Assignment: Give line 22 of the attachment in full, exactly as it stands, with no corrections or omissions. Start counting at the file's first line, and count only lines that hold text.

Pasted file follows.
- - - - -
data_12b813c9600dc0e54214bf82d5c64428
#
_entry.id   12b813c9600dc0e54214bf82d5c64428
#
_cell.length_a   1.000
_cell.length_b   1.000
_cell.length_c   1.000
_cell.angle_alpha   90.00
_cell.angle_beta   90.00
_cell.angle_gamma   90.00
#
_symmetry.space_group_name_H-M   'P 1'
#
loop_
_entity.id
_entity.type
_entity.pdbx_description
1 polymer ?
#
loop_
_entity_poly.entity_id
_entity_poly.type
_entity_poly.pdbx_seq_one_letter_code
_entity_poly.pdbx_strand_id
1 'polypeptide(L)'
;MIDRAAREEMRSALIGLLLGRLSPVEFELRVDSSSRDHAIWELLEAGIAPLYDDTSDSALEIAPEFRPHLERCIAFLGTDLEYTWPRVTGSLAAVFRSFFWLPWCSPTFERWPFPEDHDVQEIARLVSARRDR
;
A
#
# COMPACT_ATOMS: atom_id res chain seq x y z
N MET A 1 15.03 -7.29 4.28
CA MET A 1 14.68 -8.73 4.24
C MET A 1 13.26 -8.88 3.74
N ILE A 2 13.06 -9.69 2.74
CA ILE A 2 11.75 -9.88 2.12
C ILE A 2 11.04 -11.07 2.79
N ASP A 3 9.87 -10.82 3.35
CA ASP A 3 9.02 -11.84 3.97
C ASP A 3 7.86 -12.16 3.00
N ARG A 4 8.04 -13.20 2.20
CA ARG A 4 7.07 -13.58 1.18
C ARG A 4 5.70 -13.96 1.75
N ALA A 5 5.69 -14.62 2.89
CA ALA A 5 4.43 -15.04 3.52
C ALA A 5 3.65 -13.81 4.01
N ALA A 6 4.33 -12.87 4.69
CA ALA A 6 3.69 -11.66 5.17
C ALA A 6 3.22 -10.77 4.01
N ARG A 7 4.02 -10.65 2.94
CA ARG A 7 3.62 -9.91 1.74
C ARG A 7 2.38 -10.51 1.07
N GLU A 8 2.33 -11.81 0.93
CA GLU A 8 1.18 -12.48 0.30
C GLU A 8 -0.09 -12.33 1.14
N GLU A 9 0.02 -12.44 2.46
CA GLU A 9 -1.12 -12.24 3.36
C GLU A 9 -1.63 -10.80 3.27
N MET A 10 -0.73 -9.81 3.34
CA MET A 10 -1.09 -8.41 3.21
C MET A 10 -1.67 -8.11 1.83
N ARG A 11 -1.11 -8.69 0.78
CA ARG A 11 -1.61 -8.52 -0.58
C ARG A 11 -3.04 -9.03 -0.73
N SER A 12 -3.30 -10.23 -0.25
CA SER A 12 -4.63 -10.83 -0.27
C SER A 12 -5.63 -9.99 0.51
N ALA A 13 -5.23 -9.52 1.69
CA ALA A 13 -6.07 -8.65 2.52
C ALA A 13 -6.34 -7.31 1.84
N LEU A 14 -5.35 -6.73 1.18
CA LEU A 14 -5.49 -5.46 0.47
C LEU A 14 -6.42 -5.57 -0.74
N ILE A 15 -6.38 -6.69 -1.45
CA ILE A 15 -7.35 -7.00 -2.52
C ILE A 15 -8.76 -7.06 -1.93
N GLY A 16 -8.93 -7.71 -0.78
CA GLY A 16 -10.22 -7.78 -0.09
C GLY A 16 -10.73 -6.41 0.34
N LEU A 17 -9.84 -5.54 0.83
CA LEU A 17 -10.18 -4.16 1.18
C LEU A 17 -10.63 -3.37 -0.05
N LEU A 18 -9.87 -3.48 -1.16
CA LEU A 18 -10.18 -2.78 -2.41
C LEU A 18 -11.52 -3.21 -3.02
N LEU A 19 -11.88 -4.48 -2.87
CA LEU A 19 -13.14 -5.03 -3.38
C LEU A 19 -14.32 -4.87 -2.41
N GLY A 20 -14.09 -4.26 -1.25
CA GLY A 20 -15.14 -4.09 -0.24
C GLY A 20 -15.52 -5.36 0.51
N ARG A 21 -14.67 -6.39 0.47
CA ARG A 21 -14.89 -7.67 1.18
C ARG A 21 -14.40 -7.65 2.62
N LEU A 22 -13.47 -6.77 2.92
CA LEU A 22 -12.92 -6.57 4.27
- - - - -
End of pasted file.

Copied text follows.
_entity_poly.type